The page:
A few months ago, I watched a movie from the
early í90s called The Hot Spot, or as I
like to call it, Two Hours of My Life That I
Will Never Get Back. It was a truly bad movie,
sort of a modern-day attempt at film noir that
was directed by Dennis Hopper. I donít guess I
was paying much attention during the movie, but
at the end of the movie, during the credits,
there was this amazing song being played --- a
muted trumpet playing over a funky boogie blues
rhythm --- that I just couldnít get enough of.
Off to DuckDuckGo I went to find out in search of just who was making
this wonderful music, and it turned out to be Miles Davis playing
trumpet with a band that included John Lee Hooker, Roy Rogers, and Taj
Mahal on guitars, Tim Drummond on bass, and the great Earl Palmer on
drums. Further investigation found that there was an original soundtrack
released in 1990 for The Hot Spot on the Island Records
subsidiary Antilles, so I snatched it up from Amazon first chance I got.
Iíve been a fan of Miles Davis since college and the prospect of him
teaming up with John Lee Hooker never entered my mind. I wasnít sure how
I missed this the first time around, other than these were the
pre-internet days and if it didnít show up in my local record store (or
in the catalogs I used to purchase blues music back then), I probably
didnít know about it. I didnít remember the movie even playing in my
neck of the woods (with good reason, after viewing it), so there you go.
The soundtrack consists of 13 mostly instrumental pieces, most of the
vocals are moans or asides, and the band is, of course, marvelous. Roy
Rogers is one of the finest slide guitarists currently practicing and he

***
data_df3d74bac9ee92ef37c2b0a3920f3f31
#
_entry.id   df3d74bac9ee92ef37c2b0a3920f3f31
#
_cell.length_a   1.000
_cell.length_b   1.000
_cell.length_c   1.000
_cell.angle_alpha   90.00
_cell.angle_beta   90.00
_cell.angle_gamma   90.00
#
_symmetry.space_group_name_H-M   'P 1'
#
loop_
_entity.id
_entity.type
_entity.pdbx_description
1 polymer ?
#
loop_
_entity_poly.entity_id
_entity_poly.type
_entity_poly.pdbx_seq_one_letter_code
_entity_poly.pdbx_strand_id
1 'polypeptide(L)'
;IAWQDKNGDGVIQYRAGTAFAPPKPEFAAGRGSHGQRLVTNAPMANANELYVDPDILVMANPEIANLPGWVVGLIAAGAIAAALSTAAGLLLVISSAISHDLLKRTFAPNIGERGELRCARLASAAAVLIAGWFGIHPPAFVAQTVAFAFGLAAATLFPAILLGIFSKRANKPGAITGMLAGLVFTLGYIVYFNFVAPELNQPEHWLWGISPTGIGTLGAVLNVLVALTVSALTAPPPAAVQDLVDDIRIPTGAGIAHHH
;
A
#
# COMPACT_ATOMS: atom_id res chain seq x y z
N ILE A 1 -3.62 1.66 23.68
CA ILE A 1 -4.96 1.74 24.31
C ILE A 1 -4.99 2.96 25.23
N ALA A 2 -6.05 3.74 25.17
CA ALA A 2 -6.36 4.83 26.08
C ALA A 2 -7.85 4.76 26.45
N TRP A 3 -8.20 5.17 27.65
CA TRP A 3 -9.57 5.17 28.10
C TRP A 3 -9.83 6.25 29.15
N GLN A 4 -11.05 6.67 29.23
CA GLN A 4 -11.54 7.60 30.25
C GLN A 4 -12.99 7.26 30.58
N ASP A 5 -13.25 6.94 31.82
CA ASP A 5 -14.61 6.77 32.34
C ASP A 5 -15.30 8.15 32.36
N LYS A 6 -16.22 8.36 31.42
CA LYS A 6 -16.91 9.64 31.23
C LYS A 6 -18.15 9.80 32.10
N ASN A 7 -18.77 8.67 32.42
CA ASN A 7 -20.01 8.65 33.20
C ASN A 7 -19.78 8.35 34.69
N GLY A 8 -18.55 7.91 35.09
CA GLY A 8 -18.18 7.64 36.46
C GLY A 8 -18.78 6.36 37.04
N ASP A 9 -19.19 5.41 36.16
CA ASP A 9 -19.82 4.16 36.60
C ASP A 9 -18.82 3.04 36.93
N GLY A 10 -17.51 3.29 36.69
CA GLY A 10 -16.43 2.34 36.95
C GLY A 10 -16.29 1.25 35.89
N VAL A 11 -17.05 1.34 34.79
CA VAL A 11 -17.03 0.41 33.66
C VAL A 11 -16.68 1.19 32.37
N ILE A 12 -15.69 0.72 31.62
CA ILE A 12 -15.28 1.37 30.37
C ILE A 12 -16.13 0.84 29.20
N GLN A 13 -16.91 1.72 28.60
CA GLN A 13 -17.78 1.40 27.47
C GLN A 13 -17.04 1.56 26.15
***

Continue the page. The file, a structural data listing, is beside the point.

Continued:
doesnít disappoint, nor does Taj Mahal, who plays electric and acoustic
guitars, along with dobro. Palmer and Drummond are excellent throughout,
as are the compositions, which were written by Jack Nitzsche.
Itís the interplay of Hooker and Davis that lifts this music to the
next level. Nobody worked a groove like John Lee Hooker and to have
Davis playing over these grooves is fantastic. It doesnít hurt one bit
that Drummond and Palmer are the rhythm section --- two of the best to
play their respective instruments --- but they, along with Taj Mahal and
Rogers (and keyboardist Bradford Ellis) just sit back and let the two
legends have the spotlight basically unimpeded.
Listening to The Hot Spot will make one wonder why Miles Davis
and John Lee Hooker didnít get together before. Davisí vision of jazz
always had deep roots in the blues, whatever musical direction he was
veering into, but he really makes the best of his opportunity to play
with a definitive blues band on this album. Hooker, too, is in a zone of
his own with this excellent band in support. Sadly, Davis passed away in
1990, so there was never another opportunity for them to collaborate,
but this is definitely some of his best late-period music.
In summary, the soundtrack to The Hot Spot is an album that
will be enjoyed by blues and jazz fans. Buy the soundtrack, skip the
--- Graham Clarke